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better bred ...REALLY ???
Decisions to linebreed, inbreed or outbreed should be made based on the knowledge of an individual dog's traits and those of its ancestors. Inbreeding will quickly identify the good and bad recessive genes the parents share in the offspring. Unless you have prior knowledge of what the pups of milder linebreedings on the common ancestors were like, you may be exposing your puppies (and puppy buyers) to extraordinary risk of genetic defects. In your matings, the inbreeding coefficient should only increase because you are specifically linebreeding (increasing the percentage of blood) to selected ancestors.

Don't set too many goals in each generation, or your selective pressure for each goal will necessarily become weaker. Genetically complex or dominant traits should be addressed early in a long-range breeding plan, as they may take several generations to fix. Traits with major dominant genes become fixed more slowly, as the heterozygous (Aa) individuals in a breed will not be readily differentiated from the homozygous-dominant (AA) individuals. Desirable recessive traits can be fixed in one generation because individuals that show such characteristics are homozygous for the recessive genes. Dogs that breed true for numerous matings and generations should be preferentially selected for breeding stock. This prepotency is due to homozygosity of dominant (AA) and recessive (aa) genes.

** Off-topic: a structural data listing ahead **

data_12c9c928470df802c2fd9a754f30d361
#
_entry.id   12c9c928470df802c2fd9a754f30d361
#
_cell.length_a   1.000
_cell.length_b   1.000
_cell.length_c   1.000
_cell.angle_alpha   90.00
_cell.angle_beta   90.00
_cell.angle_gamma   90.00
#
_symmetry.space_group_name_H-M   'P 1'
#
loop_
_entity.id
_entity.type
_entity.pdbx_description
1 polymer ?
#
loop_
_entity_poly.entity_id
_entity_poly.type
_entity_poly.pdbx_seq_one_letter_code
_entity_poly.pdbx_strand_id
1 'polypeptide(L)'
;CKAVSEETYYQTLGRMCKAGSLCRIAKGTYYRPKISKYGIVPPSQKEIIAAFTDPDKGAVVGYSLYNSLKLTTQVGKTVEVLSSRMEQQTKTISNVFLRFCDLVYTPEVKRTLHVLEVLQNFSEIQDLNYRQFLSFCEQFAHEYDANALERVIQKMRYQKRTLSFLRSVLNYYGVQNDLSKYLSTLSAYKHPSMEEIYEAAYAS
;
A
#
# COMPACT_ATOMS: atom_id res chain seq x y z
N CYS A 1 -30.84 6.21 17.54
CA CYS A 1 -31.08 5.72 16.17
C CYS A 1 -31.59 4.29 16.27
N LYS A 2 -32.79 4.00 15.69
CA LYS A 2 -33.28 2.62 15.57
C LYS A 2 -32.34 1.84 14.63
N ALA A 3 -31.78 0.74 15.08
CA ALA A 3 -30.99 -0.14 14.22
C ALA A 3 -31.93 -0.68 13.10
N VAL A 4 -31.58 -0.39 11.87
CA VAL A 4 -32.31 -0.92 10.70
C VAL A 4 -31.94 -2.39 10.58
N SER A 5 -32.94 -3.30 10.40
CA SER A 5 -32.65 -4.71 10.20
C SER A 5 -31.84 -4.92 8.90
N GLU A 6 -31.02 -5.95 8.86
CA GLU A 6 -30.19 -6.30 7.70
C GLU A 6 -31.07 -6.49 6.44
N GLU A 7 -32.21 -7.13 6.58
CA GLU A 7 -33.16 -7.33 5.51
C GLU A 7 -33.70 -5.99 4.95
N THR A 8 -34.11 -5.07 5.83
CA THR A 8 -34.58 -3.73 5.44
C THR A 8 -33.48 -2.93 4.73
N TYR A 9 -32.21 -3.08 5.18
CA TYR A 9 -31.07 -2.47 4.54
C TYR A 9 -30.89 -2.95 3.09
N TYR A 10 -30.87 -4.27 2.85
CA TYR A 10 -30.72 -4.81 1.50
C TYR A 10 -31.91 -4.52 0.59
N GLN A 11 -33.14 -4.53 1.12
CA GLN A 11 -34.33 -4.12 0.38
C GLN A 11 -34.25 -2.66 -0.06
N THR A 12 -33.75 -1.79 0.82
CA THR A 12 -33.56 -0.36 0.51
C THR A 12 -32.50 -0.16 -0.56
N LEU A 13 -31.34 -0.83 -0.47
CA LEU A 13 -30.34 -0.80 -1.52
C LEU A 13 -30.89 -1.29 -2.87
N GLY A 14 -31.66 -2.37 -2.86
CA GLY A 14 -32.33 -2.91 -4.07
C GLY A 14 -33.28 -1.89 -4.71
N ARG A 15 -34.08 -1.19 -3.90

If you linebreed and are not happy with what you have produced, breeding to a less related line immediately creates an outbred line and brings in new traits. Repeated outbreeding to attempt to dilute detrimental recessive genes is not a desirable method of genetic disease control. Recessive genes cannot be diluted; they are either present or not. Outbreeding carriers multiplies and further spreads the defective gene(s) in the gene pool. If a dog is a known carrier or has high carrier risk through pedigree analysis, it can be retired from breeding, and replaced with one or two quality offspring. Those offspring should be bred, and replaced with quality offspring of their own, with the hope of losing the defective gene.

Trying to develop your breeding program scientifically can be an arduous, but rewarding, endeavor. By taking the time to understand the types of breeding schemes available, you can concentrate on your goals towards producing a better dog.

Messages In This Thread
better bred ...REALLY ??? - by Versi - 04-14-2017, 12:36 PM
RE: better bred ...REALLY ??? - by Versi - 04-14-2017, 12:42 PM
RE: better bred ...REALLY ??? - by Versi - 04-14-2017, 12:47 PM
RE: better bred ...REALLY ??? - by Versi - 04-14-2017, 12:48 PM
RE: better bred ...REALLY ??? - by Versi - 04-14-2017, 12:51 PM
RE: better bred ...REALLY ??? - by Versi - 04-14-2017, 12:55 PM
RE: better bred ...REALLY ??? - by Versi - 04-14-2017, 01:04 PM

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